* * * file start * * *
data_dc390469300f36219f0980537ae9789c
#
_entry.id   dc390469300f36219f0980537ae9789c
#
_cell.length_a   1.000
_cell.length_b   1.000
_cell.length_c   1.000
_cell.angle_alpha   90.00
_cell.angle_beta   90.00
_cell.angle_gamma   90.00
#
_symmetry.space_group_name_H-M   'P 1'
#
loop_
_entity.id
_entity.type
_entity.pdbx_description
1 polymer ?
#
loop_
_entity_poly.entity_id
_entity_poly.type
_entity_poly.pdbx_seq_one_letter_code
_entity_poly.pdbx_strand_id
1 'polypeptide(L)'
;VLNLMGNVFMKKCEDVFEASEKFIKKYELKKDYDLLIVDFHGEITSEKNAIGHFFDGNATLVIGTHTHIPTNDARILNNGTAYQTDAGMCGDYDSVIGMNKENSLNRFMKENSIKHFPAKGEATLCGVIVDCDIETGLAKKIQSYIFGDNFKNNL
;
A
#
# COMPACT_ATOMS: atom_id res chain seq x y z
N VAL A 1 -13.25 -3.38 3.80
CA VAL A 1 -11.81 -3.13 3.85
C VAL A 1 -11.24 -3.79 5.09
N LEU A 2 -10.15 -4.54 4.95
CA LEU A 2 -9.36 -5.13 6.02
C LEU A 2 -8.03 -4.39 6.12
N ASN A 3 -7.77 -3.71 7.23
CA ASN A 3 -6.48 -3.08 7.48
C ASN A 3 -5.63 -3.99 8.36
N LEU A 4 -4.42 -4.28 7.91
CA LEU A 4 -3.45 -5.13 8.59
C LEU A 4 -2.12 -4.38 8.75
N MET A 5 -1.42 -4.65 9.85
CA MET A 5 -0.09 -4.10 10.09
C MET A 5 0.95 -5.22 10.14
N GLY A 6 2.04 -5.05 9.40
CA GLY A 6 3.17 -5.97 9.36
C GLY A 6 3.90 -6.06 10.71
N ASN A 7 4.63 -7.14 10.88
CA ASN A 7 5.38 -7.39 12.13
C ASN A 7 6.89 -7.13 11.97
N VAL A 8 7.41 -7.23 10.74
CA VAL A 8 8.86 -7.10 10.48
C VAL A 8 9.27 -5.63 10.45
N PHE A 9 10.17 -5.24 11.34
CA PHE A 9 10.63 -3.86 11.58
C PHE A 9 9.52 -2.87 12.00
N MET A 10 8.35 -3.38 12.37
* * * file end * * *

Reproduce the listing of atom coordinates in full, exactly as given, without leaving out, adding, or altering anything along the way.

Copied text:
data_dc390469300f36219f0980537ae9789c
#
_entry.id   dc390469300f36219f0980537ae9789c
#
_cell.length_a   1.000
_cell.length_b   1.000
_cell.length_c   1.000
_cell.angle_alpha   90.00
_cell.angle_beta   90.00
_cell.angle_gamma   90.00
#
_symmetry.space_group_name_H-M   'P 1'
#
loop_
_entity.id
_entity.type
_entity.pdbx_description
1 polymer ?
#
loop_
_entity_poly.entity_id
_entity_poly.type
_entity_poly.pdbx_seq_one_letter_code
_entity_poly.pdbx_strand_id
1 'polypeptide(L)'
;VLNLMGNVFMKKCEDVFEASEKFIKKYELKKDYDLLIVDFHGEITSEKNAIGHFFDGNATLVIGTHTHIPTNDARILNNGTAYQTDAGMCGDYDSVIGMNKENSLNRFMKENSIKHFPAKGEATLCGVIVDCDIETGLAKKIQSYIFGDNFKNNL
;
A
#
# COMPACT_ATOMS: atom_id res chain seq x y z
N VAL A 1 -13.25 -3.38 3.80
CA VAL A 1 -11.81 -3.13 3.85
C VAL A 1 -11.24 -3.79 5.09
N LEU A 2 -10.15 -4.54 4.95
CA LEU A 2 -9.36 -5.13 6.02
C LEU A 2 -8.03 -4.39 6.12
N ASN A 3 -7.77 -3.71 7.23
CA ASN A 3 -6.48 -3.08 7.48
C ASN A 3 -5.63 -3.99 8.36
N LEU A 4 -4.42 -4.28 7.91
CA LEU A 4 -3.45 -5.13 8.59
C LEU A 4 -2.12 -4.38 8.75
N MET A 5 -1.42 -4.65 9.85
CA MET A 5 -0.09 -4.10 10.09
C MET A 5 0.95 -5.22 10.14
N GLY A 6 2.04 -5.05 9.40
CA GLY A 6 3.17 -5.97 9.36
C GLY A 6 3.90 -6.06 10.71
N ASN A 7 4.63 -7.14 10.88
CA ASN A 7 5.38 -7.39 12.13
C ASN A 7 6.89 -7.13 11.97
N VAL A 8 7.41 -7.23 10.74
CA VAL A 8 8.86 -7.10 10.48
C VAL A 8 9.27 -5.63 10.45
N PHE A 9 10.17 -5.24 11.34
CA PHE A 9 10.63 -3.86 11.58
C PHE A 9 9.52 -2.87 12.00
N MET A 10 8.35 -3.38 12.37